For the first time I felt that I was able to be transparent about my issues and feelings along with people that have similar ones. You facilitated  in such a loving and gentle way. I felt at home and truly cared about.

You obviously found your calling and I am grateful to have found you.

Working with Beej has been a life changing experience for me. I came to her when I was at a very low point and struggling with depression, addiction and aimlessness. From the first session she was warm, caring, patient, and encouraging. We would make weekly goals that were manageable and slowly increased my self-esteem and hope. As my mental health improved, we moved from personal goals to professional goals. Beej helped me structure my week in a more productive way. Working with her has helped me realize myself and get my life back.

Moderate Drinking Book cover with stylized image of sun and snowflake

Compassion and Resilience

Moderate Drinking book cover with stylized sun and snowflake

Just one story from Moderate Drinking Success Stories and Lessons Learned: Tales From the MM Community and Beyond.

Before I found Moderation Management all I knew about getting help for my problem drinking was abstinence only programs, and that scared the bjeezus out of me. If I tried one of those and failed (i.e. had one drink), then there was no hope for me. “I might lose everything including my family, my health and even my life, but I’m too scared to try something in case I fail.” Pretty flawed logic, I know. That middle of the night, heart pounding, head aching, nausea rising, hands shaking, anxiety spiraling out of control thinking is not always rational.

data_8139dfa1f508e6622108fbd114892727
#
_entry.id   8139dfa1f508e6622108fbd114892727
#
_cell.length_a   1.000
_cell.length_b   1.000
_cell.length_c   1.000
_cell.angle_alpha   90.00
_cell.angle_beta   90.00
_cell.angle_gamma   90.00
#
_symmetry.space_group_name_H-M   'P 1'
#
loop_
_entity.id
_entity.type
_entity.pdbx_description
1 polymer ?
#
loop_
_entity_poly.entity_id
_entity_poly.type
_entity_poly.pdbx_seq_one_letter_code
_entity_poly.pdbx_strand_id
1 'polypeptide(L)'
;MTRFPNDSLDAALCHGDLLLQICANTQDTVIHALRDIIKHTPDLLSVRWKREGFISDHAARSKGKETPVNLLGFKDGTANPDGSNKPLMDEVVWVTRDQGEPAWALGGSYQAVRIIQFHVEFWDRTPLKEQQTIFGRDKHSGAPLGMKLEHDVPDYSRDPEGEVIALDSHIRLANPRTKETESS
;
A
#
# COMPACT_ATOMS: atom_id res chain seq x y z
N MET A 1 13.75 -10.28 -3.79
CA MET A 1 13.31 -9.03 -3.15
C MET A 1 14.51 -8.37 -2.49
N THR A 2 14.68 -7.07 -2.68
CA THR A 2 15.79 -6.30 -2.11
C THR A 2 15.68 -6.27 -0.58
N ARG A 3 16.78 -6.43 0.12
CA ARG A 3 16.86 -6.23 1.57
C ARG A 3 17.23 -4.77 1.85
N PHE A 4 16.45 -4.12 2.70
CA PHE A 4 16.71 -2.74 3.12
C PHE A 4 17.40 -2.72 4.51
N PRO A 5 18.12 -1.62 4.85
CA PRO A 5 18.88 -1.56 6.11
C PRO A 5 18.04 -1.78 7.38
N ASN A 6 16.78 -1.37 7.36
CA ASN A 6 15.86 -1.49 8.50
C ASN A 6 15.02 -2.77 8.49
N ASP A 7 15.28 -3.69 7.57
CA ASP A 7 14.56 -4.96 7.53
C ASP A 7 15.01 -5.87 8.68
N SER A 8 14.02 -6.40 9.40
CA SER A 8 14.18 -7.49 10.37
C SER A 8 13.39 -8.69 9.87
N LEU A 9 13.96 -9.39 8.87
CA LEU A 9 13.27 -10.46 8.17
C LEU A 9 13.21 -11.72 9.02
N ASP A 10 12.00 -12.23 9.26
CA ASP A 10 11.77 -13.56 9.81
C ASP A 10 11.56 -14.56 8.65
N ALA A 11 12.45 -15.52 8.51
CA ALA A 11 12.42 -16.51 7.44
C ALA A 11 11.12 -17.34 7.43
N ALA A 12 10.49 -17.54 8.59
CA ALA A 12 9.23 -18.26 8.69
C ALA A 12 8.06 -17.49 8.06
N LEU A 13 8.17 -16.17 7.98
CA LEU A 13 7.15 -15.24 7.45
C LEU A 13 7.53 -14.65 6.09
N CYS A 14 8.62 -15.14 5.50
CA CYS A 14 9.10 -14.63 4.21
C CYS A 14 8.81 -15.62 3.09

In the middle of one of those nights though, I somehow stumbled upon Moderation Management, and my life has been forever changed. That night I bumbled my way through the website and finally found the listserv. There I read posts from people who were facing exactly the same awful, hideous, shameful problem I faced, and they were cracking jokes, making up songs, holding virtual hands, freewheeling through days of abstaining and weeks of moderation like it was some gigantic carnival game. They were also weeping on each other’s shoulder, offering words of encouragement, and whispering little pearls of grace. When someone drank when they didn’t plan to, or drank too much, they were wrapped in virtual warm hugs, held tight for support, and reminded that today is brand new. These kind people were practicing what I now recognize as compassion. Pema Chodron teaches us that, “Compassion is not a relationship between the healer and the wounded. It’s a relationship between equals. Only when we know our own darkness well can we be present with the darkness of others. Compassion becomes real when we recognize our shared humanity.”